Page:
Even before the coronavirus, DIY artists were performing shows in front of virtual audiences with Paypal, Venmo and other money transfer sites embedded in the description of the live stream in hopes that viewers would donate to the musicians they were watching. But the coronavirus and the social isolation that has come with it, only hastened the virtual house show. Now, it’s a mainstay of the music world – with everyone from James Blake and Questlove to Dua Lipa and Charli XCX playing to virtual audiences.
And of course, there’s Jason Gisser. For an hour and a half twice a week, Jason performs a mix of covers and originals to audiences of up to 1,000 fans. He’s in his home and presumably the people watching and listening are in theirs – or at least at their computers. It’s still a learning experience for Jason, who worries he’s walking a thin line of performing too much and not performing enough. In the pre-pandemic real world, every dimly lit bar and restaurant was filled with new faces in the crowd. Online, the same people are tuning in every time.
He disappears for three minutes after finishing his first song.
“Alright that’s better. I had to put sneakers on,” he explains. “Any musician who uses pedals knows they used to make the pedals nice and soft for your feet, but now they’re little mechanical buttons.”
The comment section floods with a sea of “LOLs” and laughing face emojis.
Almost 75 miles away in Hoboken, N.J., Greg Strakhov has been hosting shows in his basement since February. The 20-year-old marketing student at nearby Stevens Institute of Technology got the idea from a class project.
He and his partners put together a mock booking agency for musicians and he reached out to local musicians to ask if they’d be willing to participate in a show at his house. Those same musicians told him he should start doing it for real and he thought, why not?
For that first show – which he doesn’t count as a real one – he got 15 people. Shows he considers official were bringing in as many as 60 people to the venue he calls Greg’s Basement. Even though it sounds like a lot of people to cram into one floor of a house, it’s nowhere near the number that would be expected at a traditional venue. Sharing sweat with friends, friends of friends, and even future friends makes the DIY scene so close knit. After a while, faces become familiar and memories are made at these shows. Of course, all this togetherness has been put on hold because of a virus with a penchant for community spread.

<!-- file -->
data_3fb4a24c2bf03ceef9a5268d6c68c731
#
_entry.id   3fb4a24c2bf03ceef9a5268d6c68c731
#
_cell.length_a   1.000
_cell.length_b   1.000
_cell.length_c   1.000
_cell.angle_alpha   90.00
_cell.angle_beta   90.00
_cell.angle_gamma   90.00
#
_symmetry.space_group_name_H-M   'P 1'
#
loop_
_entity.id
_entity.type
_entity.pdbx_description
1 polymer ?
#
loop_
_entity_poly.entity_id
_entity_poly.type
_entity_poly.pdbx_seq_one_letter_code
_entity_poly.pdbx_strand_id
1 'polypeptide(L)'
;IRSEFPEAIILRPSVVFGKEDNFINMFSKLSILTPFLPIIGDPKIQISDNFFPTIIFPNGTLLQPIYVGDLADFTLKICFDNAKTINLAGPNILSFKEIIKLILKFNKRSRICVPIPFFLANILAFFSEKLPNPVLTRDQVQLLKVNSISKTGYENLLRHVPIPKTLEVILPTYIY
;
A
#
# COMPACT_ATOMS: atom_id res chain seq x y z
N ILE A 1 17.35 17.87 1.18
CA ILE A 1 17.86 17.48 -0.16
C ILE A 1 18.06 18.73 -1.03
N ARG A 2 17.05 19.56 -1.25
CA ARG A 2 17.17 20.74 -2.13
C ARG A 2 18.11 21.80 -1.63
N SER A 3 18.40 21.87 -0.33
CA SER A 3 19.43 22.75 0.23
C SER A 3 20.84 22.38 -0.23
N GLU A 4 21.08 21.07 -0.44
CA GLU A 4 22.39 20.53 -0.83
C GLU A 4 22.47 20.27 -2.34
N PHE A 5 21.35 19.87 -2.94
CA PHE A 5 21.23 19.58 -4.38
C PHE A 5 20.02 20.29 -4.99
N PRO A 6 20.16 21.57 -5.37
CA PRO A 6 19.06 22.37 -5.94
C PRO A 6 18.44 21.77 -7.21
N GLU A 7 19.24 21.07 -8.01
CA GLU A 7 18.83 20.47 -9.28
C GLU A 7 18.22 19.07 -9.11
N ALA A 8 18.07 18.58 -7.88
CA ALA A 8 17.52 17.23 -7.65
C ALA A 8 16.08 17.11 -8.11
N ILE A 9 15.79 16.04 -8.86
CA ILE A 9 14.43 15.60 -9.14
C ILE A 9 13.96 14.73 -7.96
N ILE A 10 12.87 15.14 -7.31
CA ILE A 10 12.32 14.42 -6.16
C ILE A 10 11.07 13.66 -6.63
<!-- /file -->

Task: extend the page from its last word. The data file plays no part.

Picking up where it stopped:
Back before the world changed, Greg was charging three dollars per person – his first unofficial show was free – so he could pay and support the performers, keep up maintenance and buy supplies for the basement and make sweatshirts with a colorful custom design.
Back then, a typical night in Greg’s Basement started with doors opening 30 minutes before the first performer took stage. The empty room quickly filled up and Greg introduced the bands and the night kicked off. Tapestries and outdoor Christmas lights decorated the walls. Microphones were duct-taped onto broken stands and a projector cast trippy images of TV static and colorful visuals onto a white wall with black spray-painted drawings of suns, moons and peace signs.
He liked to stick to a theme for each show. The first was hardcore and heavy metal with mosh pits opening throughout the night. At an EDM night, someone even crowd-surfed through the audience. That crazy ambiance kept people coming back. Greg hopes they’ll return when lockdowns and quarantines are things of the past.
The DIY community is what makes everything worth it for Greg. The support from his peers – and how responsive they are to his underground venue – motivates him to push through the challenge of having to cancel six to seven months of scheduled shows due to the pandemic. People drive from an hour or more away to see shows he organizes. Because everyone is self-made, there is an unspoken rule of respect for others and their spaces.
Greg’s Basement will not be hosting any live streams during quarantine. It’s difficult to garner enough attention to have people tune in and stay for a virtual show, but also goes against the purpose of underground DIY venues staying low-key. He doesn’t put his address on